Have Your Physical Therapist Look at Your Sling

The second issue with my sling was that the person who fitted it to me, got the straps all wrong.  The big ring goes in back of you, the padded shoulder strap goes on top of your shoulder and the small ring goes in the front with the seat belt clips (that attach to the arm pouch).

Ice Pack Hack

Oh, and if you are offered an additional ice pack football pad like contraption that you have to pay $70 or more extra because your insurance doesn’t cover it, save your money in the beginning.  You are going to be home so you don’t need a contraption that keeps your ice pack in place.  Buy some large gallon size freezer bags and put some frozen peas in several of them.  Adjust the amount of peas till you get a good size for your shoulder.  You will want 2-3 so you can keep changing them around.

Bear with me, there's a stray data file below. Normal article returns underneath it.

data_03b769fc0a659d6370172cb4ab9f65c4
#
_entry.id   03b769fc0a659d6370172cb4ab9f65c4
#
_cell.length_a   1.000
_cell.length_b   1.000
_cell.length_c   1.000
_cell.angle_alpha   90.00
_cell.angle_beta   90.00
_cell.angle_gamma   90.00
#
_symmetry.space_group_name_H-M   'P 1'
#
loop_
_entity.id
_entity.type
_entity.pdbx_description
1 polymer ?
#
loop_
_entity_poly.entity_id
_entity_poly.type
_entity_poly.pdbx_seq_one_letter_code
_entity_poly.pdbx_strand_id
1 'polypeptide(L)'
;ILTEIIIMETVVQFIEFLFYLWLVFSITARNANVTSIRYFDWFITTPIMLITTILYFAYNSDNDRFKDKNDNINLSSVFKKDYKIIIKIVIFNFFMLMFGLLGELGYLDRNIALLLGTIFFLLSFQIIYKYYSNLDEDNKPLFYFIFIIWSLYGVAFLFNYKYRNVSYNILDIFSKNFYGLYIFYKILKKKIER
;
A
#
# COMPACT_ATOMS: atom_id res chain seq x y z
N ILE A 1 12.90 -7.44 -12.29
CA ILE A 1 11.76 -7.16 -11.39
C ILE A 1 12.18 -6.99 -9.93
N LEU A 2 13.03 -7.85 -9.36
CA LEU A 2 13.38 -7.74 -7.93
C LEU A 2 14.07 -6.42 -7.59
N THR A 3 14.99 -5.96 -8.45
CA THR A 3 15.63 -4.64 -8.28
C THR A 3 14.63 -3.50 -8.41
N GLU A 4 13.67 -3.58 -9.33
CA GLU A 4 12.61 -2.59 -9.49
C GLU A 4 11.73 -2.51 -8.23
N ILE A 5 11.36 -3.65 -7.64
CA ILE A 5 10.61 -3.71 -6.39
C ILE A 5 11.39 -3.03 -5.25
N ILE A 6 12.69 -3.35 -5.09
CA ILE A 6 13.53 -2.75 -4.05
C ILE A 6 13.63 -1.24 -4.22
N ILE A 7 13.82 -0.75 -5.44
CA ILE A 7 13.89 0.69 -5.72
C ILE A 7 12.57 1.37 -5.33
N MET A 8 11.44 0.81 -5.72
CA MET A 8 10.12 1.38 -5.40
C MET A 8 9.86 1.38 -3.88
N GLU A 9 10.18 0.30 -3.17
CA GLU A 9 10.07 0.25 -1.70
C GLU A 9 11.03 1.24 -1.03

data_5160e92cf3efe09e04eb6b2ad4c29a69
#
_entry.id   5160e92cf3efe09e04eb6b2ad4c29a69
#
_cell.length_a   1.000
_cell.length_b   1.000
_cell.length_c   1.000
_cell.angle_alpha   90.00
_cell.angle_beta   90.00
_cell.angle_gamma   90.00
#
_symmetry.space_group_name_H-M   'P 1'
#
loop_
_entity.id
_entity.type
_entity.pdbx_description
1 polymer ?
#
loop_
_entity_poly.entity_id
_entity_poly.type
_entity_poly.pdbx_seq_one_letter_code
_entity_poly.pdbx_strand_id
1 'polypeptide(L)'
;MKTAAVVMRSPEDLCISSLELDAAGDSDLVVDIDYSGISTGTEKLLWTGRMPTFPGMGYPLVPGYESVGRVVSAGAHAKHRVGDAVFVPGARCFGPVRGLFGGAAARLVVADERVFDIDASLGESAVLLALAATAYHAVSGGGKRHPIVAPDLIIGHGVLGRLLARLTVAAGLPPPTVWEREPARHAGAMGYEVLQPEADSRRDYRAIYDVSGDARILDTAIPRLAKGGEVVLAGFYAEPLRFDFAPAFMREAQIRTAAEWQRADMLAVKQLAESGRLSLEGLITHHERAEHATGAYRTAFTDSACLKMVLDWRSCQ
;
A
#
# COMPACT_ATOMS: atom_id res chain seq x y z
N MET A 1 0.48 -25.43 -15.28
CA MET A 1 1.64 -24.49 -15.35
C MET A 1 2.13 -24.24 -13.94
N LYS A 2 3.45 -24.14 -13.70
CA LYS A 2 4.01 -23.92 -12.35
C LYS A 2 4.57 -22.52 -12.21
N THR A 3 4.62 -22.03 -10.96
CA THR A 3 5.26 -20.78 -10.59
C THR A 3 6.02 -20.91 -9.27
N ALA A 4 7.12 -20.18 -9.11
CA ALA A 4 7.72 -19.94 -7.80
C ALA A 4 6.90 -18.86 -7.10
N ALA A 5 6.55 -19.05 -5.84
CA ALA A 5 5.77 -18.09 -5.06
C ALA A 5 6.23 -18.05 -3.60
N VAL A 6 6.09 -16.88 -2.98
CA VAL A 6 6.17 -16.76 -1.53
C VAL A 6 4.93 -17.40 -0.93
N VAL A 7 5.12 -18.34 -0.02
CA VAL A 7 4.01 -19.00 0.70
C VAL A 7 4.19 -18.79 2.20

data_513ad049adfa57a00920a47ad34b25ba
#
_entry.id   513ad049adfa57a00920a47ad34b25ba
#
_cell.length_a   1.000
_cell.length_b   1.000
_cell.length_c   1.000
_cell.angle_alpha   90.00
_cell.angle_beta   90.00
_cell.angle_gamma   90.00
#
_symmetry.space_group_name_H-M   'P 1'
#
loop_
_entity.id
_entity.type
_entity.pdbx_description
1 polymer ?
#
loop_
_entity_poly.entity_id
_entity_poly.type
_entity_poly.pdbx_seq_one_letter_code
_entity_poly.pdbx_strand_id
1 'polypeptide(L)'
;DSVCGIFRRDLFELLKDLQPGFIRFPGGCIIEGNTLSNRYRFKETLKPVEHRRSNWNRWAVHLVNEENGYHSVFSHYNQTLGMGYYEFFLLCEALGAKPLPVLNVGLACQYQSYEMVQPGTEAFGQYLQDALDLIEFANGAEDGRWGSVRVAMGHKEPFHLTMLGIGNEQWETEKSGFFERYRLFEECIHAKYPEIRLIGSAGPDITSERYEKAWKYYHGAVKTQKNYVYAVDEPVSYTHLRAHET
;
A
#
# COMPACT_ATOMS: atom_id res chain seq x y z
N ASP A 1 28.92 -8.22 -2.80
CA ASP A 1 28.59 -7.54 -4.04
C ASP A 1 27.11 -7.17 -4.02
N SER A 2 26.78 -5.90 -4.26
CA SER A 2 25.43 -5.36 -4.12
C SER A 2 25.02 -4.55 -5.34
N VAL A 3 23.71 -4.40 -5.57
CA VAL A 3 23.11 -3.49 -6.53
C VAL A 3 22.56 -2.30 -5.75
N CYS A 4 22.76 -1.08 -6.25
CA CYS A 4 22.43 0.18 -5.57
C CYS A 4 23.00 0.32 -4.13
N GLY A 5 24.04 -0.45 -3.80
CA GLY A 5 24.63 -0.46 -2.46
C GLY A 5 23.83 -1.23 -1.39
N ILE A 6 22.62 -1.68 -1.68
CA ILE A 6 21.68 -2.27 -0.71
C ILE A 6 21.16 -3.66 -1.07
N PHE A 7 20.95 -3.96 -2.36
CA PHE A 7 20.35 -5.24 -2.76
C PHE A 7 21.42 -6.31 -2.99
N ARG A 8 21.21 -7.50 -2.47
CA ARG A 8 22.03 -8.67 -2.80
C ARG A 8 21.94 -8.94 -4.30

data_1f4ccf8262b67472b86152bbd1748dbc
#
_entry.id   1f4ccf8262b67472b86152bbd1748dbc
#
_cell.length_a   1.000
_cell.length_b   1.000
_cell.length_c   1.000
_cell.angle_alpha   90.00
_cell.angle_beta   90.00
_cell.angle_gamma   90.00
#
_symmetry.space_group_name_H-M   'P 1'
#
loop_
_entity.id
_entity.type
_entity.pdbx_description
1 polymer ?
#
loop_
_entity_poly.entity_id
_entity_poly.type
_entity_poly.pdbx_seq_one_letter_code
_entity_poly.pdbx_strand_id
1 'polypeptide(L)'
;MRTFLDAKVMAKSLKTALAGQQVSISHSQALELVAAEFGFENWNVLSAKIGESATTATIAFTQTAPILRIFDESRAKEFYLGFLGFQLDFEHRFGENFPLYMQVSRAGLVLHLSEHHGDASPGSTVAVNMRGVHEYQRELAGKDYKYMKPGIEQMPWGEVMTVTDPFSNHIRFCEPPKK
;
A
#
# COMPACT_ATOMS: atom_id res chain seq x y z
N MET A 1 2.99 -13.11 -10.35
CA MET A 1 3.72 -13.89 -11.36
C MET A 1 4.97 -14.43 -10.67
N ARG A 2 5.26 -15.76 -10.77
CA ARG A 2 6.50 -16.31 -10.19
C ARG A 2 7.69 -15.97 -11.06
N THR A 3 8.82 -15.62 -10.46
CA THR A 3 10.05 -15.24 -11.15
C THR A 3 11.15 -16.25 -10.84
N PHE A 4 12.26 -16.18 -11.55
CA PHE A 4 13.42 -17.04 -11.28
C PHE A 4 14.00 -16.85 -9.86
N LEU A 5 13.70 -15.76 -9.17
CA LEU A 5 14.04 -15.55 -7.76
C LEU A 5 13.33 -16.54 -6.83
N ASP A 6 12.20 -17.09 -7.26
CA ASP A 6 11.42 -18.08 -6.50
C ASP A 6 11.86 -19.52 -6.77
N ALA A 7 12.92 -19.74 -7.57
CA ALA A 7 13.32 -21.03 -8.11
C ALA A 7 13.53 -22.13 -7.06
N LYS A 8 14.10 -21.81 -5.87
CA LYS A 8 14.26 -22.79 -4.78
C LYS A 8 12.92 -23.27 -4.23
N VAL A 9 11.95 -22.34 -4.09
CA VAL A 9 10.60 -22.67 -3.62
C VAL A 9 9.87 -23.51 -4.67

And buy a small plastic nerf type ball if your sling doesn’t come with one (if that is part of the football ice pack set).  You will spend a lot less than $70 and by the time you actually are getting out of the house, you might not need continual ice packs.  If you do, then you can talk with your physical therapist about what ACTUALLY works for that purpose.

Do you have any suggestions or tips for other people who are preparing for rotator cuff surgery? Please help others by commenting below. Thanks for reading!